As CPAs in tax practice, we help our clients with all kinds of tax issues, from helping them plan to minimize their taxes to preparing their returns efficiently and accurately. We’re also here to help when clients have trouble paying their taxes.
Here’s a point-by-point guide from our team of CPA tax practitioners on some of the matters for consideration when you can’t pay your taxes in full and on time.
File your tax return on time.
Whether or not you can pay some or all of your balance due, filing a complete and accurate return on time is the first step. Failing to file your return on time will cause you to incur late-filing penalties that do nothing but increase the amount you will eventually have to pay. If you’re not sure whether your return is correct, consult a CPA experienced in tax practice for advice.
Look at your financial situation.
How much can you afford to pay the IRS? Consider your cash and other assets on hand, your debts and other obligations, and your monthly income and expenses to figure out how much you can afford to pay toward your current balance due now and how much you can afford to pay each month.
You may want to consider borrowing money from a bank, credit card company, family member or friend to pay your taxes. The interest and fees charged by these lenders are often less than IRS interest and penalties, and many people are more comfortable dealing with these lenders than with the IRS
When you’re calculating how much to pay IRS, don’t forget that you need to pay this year’s taxes, too, so that you don’t have a balance due next April. While interest and penalties accrue daily on your past-due balances, there are practical reasons why the most important taxes to pay may be this year’s taxes, not last year’s.
Calculating how much you can afford to pay on your taxes, how much the IRS will think you should pay, and selecting which year’s taxes to pay and when is complicated. Consult a tax CPA for help.
Choose a payment option.
You can pay your taxes with a credit card, debit card, check or electronic funds transfer. The IRS offers up to 120 days to pay your taxes in full automatically, but interest and penalties will continue to accrue until the balance is paid off completely. In addition, some of these payments options have processing fees charged by service providers. To review all of your tax payment options, go to the IRS Payment Options page online.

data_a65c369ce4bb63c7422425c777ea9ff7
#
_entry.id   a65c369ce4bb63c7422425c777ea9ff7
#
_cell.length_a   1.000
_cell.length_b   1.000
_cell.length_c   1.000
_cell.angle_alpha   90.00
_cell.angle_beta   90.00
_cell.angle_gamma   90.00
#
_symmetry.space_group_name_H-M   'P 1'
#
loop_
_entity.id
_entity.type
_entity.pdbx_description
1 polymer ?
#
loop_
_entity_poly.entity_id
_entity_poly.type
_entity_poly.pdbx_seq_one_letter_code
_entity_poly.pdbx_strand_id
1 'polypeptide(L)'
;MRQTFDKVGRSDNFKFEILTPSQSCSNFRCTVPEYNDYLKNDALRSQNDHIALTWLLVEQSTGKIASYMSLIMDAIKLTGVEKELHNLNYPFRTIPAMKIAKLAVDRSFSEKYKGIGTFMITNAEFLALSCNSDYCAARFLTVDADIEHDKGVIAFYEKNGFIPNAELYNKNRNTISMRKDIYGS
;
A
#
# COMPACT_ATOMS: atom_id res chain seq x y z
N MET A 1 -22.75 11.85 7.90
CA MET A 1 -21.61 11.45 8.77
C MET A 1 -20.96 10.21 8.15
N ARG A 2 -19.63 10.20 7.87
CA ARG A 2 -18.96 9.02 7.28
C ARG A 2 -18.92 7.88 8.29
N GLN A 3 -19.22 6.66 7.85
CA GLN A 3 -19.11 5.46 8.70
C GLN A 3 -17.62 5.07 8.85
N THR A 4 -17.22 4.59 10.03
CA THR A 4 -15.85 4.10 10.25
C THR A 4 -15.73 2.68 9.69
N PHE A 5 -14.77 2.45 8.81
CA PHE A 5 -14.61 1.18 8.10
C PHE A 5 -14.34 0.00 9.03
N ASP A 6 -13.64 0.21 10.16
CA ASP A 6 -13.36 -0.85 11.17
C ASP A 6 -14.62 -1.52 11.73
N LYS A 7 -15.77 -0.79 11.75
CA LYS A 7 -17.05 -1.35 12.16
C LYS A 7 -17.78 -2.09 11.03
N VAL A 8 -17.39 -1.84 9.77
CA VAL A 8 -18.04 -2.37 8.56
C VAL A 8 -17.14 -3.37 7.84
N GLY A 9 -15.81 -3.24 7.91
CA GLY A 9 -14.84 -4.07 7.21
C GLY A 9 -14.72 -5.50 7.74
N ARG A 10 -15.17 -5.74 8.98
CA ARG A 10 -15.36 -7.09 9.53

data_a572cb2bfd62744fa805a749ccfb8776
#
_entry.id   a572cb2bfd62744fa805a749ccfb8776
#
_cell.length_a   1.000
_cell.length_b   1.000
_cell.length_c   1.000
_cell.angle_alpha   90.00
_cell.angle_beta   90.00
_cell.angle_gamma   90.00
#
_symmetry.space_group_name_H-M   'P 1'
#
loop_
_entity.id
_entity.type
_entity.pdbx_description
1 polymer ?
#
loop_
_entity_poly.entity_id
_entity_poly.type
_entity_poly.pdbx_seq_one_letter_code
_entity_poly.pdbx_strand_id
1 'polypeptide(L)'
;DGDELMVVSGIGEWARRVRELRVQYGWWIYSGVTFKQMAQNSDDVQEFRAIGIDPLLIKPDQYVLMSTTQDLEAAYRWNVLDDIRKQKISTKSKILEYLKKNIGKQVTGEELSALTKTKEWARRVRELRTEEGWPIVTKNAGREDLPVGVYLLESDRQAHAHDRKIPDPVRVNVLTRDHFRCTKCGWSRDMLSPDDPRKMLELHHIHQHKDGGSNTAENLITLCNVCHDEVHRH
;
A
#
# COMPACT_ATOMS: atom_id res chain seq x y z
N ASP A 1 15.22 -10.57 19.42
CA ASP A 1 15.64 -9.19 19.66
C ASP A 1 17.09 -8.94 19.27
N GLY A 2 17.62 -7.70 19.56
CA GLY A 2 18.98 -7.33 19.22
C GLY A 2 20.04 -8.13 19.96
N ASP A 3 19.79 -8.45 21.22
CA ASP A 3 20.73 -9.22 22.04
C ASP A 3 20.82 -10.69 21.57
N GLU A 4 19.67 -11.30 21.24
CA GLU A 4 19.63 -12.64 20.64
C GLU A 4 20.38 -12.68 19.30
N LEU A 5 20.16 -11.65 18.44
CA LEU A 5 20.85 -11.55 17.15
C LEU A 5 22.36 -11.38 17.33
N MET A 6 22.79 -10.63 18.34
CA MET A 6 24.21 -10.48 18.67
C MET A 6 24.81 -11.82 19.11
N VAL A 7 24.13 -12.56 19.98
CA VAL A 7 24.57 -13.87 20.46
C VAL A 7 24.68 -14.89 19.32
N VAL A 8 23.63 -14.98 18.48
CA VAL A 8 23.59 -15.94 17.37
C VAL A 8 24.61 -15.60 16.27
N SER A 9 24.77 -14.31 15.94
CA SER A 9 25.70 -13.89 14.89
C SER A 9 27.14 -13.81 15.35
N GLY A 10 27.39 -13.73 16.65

If you can’t pay your taxes in full within 120 days of filing your return, you can apply for an Installment Agreement. This sets up a fixed monthly payment that can directly debit your bank account. An installment plan requires an application and (usually) a fee, but it prevents you from missing payments and avoids collection activity by the IRS. There is a streamlined process for taxpayers who owe $50,000 or less, but this is a viable option no matter how much you owe. See Payment Plans, Installment Agreements at the IRS website for more information, and consult your tax CPA for help.
Another option if you can’t pay the full balance of your tax debt is to make an Offer in Compromise to the IRS, which would allow you if approved, to pay less than the full amount you owe. In contrast to what you may have been led to believe by late-night infomercials, this can be a difficult and expensive process, and there is no guarantee of success. You should seek professional assistance from a CPA or attorney experienced in tax practice in general and with OICs in particular.
Don’t ignore the problem.
The most important thing to remember if you can’t pay your taxes is to take charge of the situation. In addition to filing your returns, considering your overall financial situation, and selecting the right payment option, be sure to read your mail and respond appropriately if you’re contacted. Taking action earlier is better than later and may forestall more intrusive collection activity.
Your first step, however, should be to hire a CPA or attorney practicing in tax. This is an important, complicated issue, and you need competent help. Contact Crisler CPA if you have a tax payment problem.